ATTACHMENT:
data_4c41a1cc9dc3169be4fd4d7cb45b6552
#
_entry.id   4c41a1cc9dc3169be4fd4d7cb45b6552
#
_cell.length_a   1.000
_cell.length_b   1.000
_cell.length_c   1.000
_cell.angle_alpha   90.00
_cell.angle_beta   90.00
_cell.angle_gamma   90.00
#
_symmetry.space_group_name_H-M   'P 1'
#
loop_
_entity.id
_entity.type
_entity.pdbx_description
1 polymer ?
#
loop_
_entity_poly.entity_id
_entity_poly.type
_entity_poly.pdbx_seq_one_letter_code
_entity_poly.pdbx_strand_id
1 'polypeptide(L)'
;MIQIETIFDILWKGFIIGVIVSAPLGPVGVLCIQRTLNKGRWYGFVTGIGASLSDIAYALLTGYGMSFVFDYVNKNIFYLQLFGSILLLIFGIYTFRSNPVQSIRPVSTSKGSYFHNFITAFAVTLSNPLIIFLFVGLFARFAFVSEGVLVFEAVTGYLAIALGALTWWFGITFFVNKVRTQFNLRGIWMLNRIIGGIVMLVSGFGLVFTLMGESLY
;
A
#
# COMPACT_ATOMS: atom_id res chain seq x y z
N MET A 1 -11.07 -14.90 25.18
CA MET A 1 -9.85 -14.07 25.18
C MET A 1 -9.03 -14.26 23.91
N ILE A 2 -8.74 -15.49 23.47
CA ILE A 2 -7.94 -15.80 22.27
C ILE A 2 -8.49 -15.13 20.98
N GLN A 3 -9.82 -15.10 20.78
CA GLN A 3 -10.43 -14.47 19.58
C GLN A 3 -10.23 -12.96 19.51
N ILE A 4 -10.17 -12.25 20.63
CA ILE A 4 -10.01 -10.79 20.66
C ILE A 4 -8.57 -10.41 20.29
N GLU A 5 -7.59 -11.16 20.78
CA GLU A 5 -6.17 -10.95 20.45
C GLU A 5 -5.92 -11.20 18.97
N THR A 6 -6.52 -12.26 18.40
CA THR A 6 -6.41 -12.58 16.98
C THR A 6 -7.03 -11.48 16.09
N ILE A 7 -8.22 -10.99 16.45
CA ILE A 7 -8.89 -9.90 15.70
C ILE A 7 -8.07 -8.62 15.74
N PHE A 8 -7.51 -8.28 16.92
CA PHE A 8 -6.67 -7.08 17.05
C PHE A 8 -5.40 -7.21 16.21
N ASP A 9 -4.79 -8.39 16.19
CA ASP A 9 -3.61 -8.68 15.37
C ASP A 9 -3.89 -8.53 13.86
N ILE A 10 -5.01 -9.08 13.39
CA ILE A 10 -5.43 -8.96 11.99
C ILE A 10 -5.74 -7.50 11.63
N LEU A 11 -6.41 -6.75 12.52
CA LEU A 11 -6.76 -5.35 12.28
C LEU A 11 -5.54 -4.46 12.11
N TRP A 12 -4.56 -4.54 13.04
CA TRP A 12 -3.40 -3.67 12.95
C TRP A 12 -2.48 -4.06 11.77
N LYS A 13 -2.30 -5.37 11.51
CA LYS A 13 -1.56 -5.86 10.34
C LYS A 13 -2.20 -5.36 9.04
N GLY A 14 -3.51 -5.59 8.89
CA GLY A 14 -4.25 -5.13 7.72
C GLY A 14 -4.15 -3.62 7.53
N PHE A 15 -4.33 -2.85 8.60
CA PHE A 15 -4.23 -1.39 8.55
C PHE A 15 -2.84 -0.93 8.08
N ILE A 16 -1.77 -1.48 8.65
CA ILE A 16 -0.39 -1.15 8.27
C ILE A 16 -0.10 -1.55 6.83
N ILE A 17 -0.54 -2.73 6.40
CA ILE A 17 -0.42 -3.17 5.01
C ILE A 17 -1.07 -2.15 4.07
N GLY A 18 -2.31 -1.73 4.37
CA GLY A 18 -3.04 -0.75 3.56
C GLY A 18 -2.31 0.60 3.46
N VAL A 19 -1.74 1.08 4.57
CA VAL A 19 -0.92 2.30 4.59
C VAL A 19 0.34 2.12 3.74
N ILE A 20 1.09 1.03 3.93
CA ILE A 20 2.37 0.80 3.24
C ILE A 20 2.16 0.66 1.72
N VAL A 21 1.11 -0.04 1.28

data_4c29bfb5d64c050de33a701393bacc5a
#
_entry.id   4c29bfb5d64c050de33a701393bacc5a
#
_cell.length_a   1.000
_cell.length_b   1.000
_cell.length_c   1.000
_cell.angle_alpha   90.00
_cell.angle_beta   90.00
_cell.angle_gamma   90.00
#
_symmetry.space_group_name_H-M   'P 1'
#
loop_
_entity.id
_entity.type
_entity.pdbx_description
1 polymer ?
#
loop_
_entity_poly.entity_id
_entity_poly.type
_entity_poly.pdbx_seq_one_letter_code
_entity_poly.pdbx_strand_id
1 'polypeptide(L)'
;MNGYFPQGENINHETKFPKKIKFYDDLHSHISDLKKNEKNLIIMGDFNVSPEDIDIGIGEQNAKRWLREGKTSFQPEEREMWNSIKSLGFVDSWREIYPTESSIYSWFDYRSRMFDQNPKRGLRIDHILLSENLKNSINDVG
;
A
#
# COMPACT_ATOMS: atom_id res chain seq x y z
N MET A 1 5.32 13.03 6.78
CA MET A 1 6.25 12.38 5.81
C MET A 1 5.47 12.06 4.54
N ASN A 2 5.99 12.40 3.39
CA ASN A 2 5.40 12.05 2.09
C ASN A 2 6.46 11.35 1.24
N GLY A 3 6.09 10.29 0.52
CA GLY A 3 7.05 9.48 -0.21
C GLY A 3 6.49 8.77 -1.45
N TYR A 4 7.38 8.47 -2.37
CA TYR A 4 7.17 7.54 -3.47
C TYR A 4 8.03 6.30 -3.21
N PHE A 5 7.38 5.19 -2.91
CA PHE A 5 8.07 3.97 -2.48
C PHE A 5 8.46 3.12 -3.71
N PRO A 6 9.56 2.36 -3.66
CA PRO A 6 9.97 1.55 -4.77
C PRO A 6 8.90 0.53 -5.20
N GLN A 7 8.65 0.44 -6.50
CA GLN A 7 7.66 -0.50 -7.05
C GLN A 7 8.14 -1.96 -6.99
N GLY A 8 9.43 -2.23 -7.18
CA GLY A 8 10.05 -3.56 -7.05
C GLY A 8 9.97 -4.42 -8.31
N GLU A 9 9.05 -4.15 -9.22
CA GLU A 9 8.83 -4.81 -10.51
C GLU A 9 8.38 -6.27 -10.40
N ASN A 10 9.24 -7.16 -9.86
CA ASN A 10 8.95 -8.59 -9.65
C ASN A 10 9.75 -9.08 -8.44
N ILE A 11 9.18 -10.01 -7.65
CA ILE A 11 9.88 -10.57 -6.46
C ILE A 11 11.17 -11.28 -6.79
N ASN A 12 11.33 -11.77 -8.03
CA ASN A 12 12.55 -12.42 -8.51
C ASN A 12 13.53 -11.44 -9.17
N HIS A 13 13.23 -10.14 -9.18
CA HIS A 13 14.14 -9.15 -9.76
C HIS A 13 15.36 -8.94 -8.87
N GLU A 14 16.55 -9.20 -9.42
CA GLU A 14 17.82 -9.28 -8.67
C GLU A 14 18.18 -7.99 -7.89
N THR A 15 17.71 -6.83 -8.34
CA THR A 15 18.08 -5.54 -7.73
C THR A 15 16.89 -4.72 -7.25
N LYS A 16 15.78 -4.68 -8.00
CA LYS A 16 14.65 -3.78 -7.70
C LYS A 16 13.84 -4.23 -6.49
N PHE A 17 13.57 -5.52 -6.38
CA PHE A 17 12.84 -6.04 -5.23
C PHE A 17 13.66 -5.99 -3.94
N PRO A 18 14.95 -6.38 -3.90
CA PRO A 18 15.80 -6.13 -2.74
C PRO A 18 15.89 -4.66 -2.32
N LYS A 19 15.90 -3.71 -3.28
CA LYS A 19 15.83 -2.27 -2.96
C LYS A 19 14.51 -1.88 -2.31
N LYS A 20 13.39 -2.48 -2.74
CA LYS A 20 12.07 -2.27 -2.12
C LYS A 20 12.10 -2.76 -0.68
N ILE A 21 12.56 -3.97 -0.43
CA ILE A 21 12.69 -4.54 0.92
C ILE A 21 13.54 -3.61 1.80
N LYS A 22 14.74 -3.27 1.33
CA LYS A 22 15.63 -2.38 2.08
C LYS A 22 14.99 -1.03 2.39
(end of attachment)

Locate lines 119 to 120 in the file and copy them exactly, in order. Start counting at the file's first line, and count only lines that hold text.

A
#